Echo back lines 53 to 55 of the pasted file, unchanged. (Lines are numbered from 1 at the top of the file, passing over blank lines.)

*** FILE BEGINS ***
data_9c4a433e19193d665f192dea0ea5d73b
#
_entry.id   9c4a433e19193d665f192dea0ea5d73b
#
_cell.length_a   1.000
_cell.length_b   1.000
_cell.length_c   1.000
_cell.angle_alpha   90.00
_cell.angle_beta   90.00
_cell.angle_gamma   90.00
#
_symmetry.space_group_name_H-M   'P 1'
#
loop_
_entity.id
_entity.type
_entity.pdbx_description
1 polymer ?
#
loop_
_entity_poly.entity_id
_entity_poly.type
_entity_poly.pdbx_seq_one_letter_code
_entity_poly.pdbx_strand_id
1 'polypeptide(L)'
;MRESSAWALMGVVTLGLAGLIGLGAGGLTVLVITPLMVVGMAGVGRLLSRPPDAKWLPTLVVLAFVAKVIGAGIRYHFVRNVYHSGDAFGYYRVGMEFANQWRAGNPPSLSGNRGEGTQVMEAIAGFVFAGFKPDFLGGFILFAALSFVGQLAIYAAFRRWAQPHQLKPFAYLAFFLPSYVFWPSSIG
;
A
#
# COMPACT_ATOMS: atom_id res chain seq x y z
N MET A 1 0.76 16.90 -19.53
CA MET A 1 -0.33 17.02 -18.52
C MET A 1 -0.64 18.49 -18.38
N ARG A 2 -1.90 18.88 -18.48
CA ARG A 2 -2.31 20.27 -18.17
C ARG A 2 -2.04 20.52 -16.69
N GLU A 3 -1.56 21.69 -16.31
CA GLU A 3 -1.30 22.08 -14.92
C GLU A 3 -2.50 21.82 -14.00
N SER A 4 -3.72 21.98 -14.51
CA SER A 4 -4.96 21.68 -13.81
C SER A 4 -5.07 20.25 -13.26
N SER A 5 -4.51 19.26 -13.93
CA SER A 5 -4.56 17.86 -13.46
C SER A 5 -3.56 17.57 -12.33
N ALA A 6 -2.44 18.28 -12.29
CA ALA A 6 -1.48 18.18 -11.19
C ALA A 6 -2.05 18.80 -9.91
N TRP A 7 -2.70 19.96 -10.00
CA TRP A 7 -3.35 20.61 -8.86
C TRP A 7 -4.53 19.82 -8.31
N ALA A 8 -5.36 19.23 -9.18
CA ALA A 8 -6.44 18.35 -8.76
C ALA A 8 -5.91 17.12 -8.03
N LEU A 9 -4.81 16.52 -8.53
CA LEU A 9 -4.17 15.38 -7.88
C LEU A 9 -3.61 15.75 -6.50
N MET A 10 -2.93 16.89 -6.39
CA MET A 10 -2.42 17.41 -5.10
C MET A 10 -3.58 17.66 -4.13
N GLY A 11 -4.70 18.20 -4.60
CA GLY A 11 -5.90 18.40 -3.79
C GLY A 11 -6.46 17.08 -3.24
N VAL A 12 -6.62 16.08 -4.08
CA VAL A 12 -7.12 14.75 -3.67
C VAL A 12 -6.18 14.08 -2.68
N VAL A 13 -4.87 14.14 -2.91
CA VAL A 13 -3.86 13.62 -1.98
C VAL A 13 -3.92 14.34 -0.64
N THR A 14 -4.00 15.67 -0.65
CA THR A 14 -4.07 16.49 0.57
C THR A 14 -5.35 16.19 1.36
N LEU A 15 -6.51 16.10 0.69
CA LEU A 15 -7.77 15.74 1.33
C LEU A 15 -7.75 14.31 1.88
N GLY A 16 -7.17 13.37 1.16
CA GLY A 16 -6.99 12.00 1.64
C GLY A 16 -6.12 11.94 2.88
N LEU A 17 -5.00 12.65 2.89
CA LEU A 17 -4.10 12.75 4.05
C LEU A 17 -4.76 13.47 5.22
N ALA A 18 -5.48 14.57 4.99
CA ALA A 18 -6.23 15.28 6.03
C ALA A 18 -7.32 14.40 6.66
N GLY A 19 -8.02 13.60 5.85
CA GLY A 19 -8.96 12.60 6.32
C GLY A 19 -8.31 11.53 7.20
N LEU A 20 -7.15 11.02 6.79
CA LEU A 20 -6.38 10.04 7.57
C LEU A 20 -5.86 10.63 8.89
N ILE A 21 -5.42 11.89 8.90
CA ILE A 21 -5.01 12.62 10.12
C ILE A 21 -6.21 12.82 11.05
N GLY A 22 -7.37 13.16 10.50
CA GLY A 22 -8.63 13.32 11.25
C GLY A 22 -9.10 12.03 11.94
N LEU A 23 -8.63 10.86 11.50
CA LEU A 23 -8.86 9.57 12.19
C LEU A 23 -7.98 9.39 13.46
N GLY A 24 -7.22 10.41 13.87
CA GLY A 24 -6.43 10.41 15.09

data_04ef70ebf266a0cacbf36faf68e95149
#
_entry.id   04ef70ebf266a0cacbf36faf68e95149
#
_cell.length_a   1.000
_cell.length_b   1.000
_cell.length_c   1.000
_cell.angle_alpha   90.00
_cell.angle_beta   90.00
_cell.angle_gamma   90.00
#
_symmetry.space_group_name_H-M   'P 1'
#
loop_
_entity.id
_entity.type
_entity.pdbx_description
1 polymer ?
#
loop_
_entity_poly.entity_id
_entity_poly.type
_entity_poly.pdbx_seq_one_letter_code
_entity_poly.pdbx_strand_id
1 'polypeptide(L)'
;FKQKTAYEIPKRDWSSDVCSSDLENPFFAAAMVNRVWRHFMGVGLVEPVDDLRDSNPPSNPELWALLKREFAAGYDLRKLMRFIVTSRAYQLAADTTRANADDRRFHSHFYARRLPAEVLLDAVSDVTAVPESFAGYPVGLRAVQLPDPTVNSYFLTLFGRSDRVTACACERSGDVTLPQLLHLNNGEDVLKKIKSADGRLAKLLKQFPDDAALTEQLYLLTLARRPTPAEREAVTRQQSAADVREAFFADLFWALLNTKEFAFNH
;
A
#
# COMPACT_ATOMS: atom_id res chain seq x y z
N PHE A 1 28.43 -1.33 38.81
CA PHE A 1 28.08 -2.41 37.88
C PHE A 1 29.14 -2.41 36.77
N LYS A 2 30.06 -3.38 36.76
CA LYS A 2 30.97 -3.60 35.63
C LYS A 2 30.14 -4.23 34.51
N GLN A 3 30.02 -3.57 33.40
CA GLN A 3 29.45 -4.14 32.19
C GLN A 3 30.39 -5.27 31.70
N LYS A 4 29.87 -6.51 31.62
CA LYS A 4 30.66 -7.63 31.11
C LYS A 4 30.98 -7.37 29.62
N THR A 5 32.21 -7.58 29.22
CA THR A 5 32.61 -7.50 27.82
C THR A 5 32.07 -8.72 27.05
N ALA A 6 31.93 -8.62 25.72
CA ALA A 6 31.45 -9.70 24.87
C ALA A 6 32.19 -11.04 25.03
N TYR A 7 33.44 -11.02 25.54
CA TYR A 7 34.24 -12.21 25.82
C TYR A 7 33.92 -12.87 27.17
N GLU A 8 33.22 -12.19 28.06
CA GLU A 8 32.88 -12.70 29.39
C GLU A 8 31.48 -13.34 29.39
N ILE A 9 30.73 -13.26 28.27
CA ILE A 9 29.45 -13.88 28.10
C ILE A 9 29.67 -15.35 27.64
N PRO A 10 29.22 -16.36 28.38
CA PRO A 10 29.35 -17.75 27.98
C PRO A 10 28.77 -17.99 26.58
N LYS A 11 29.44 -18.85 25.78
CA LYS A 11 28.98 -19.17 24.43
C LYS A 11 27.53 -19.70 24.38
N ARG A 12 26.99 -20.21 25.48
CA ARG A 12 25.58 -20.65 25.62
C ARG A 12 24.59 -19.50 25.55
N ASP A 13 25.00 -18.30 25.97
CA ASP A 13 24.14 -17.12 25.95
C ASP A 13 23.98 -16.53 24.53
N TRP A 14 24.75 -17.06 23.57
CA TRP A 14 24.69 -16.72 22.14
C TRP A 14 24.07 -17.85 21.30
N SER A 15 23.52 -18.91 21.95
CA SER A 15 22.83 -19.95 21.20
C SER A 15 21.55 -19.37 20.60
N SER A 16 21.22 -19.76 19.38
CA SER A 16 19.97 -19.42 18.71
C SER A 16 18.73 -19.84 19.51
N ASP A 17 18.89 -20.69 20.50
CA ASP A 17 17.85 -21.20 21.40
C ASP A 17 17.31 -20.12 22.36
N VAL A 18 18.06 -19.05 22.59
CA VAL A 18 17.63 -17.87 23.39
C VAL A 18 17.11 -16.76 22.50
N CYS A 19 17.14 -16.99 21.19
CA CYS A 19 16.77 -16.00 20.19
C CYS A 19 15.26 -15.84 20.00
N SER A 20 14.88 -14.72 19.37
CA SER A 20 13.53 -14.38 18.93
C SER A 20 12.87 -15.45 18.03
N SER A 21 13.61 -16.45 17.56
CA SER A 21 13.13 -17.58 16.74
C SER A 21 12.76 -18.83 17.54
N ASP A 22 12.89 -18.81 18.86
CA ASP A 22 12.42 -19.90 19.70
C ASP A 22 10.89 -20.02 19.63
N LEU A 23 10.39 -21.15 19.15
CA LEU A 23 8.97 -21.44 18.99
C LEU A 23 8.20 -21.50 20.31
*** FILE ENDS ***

CA ALA A 8 -6.44 18.35 -8.76
C ALA A 8 -5.91 17.12 -8.03
N LEU A 9 -4.81 16.52 -8.53